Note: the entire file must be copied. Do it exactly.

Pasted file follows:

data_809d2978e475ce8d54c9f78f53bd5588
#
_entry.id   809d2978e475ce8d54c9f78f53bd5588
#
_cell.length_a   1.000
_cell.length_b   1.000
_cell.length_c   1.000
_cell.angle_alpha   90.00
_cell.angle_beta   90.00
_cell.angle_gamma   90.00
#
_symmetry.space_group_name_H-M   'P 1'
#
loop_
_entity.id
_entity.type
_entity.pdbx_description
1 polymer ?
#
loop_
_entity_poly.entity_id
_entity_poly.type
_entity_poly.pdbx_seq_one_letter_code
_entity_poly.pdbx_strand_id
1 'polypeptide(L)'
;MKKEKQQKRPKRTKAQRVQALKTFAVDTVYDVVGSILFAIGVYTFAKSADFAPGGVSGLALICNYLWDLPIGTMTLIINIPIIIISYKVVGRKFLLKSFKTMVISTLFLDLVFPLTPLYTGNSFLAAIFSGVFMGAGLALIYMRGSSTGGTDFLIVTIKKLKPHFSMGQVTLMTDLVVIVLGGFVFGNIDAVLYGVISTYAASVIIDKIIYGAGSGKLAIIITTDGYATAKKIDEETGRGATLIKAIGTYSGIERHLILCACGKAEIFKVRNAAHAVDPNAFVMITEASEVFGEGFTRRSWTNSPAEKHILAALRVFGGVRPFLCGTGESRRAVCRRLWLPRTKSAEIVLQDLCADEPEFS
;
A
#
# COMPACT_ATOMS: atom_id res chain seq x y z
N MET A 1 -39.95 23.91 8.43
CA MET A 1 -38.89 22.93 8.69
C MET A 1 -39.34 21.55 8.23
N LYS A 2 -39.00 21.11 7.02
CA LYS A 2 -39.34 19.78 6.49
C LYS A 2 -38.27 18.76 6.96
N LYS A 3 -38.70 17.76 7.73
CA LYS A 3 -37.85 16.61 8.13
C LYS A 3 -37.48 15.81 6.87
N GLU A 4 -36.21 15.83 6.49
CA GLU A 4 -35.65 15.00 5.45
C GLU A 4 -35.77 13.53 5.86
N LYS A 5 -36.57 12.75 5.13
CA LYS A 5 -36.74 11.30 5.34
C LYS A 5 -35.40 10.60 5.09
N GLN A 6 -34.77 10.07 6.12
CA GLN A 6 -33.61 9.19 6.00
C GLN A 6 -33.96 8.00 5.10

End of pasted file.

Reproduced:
data_809d2978e475ce8d54c9f78f53bd5588
#
_entry.id   809d2978e475ce8d54c9f78f53bd5588
#
_cell.length_a   1.000
_cell.length_b   1.000
_cell.length_c   1.000
_cell.angle_alpha   90.00
_cell.angle_beta   90.00
_cell.angle_gamma   90.00
#
_symmetry.space_group_name_H-M   'P 1'
#
loop_
_entity.id
_entity.type
_entity.pdbx_description
1 polymer ?
#
loop_
_entity_poly.entity_id
_entity_poly.type
_entity_poly.pdbx_seq_one_letter_code
_entity_poly.pdbx_strand_id
1 'polypeptide(L)'
;MKKEKQQKRPKRTKAQRVQALKTFAVDTVYDVVGSILFAIGVYTFAKSADFAPGGVSGLALICNYLWDLPIGTMTLIINIPIIIISYKVVGRKFLLKSFKTMVISTLFLDLVFPLTPLYTGNSFLAAIFSGVFMGAGLALIYMRGSSTGGTDFLIVTIKKLKPHFSMGQVTLMTDLVVIVLGGFVFGNIDAVLYGVISTYAASVIIDKIIYGAGSGKLAIIITTDGYATAKKIDEETGRGATLIKAIGTYSGIERHLILCACGKAEIFKVRNAAHAVDPNAFVMITEASEVFGEGFTRRSWTNSPAEKHILAALRVFGGVRPFLCGTGESRRAVCRRLWLPRTKSAEIVLQDLCADEPEFS
;
A
#
# COMPACT_ATOMS: atom_id res chain seq x y z
N MET A 1 -39.95 23.91 8.43
CA MET A 1 -38.89 22.93 8.69
C MET A 1 -39.34 21.55 8.23
N LYS A 2 -39.00 21.11 7.02
CA LYS A 2 -39.34 19.78 6.49
C LYS A 2 -38.27 18.76 6.96
N LYS A 3 -38.70 17.76 7.73
CA LYS A 3 -37.85 16.61 8.13
C LYS A 3 -37.48 15.81 6.87
N GLU A 4 -36.21 15.83 6.49
CA GLU A 4 -35.65 15.00 5.45
C GLU A 4 -35.77 13.53 5.86
N LYS A 5 -36.57 12.75 5.13
CA LYS A 5 -36.74 11.30 5.34
C LYS A 5 -35.40 10.60 5.09
N GLN A 6 -34.77 10.07 6.12
CA GLN A 6 -33.61 9.19 6.00
C GLN A 6 -33.96 8.00 5.10